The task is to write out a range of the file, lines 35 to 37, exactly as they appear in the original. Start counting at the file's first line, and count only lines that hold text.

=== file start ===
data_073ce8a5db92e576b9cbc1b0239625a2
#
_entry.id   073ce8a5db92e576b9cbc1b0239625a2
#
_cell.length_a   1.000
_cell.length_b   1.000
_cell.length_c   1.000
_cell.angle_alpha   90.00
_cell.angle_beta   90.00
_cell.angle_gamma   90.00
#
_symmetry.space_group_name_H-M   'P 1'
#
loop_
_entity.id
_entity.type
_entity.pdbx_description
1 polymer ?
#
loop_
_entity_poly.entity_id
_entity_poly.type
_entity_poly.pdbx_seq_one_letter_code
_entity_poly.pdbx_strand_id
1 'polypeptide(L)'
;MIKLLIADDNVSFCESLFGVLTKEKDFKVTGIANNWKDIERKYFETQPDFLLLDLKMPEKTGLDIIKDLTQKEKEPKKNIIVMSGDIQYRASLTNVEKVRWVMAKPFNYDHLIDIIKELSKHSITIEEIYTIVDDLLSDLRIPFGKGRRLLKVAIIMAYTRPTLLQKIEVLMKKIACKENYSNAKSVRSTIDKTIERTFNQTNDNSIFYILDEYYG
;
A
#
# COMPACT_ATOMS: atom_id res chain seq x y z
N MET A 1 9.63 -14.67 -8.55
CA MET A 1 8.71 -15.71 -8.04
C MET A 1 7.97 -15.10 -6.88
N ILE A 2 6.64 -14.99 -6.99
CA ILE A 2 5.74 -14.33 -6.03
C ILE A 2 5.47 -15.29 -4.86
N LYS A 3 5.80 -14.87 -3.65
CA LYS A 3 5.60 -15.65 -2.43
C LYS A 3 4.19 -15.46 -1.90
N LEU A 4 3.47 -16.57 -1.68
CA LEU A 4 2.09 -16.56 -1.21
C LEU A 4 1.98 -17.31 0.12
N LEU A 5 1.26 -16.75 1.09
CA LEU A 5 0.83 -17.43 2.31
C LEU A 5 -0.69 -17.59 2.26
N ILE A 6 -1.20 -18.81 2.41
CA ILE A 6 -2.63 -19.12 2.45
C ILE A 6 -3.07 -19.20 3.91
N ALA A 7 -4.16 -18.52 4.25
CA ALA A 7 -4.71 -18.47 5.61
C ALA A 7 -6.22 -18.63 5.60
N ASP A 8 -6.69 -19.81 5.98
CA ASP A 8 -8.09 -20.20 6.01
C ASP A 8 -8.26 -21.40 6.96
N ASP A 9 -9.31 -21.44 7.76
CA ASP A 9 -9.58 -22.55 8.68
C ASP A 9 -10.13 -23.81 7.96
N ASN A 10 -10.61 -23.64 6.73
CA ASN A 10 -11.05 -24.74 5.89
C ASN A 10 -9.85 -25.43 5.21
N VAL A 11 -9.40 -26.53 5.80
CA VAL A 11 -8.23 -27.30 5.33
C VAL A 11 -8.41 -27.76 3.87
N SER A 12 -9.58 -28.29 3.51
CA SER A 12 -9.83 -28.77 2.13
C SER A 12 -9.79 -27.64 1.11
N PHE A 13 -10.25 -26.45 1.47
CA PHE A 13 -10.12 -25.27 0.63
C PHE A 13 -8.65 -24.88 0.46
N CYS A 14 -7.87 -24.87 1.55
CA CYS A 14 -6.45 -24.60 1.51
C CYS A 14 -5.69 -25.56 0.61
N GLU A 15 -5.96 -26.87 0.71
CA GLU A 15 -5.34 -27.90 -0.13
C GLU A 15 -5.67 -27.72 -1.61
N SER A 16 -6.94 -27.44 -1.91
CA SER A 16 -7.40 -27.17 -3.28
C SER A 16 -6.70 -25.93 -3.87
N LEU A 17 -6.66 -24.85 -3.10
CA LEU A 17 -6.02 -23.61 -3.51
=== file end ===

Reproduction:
CA ILE A 2 5.74 -14.33 -6.03
C ILE A 2 5.47 -15.29 -4.86
N LYS A 3 5.80 -14.87 -3.65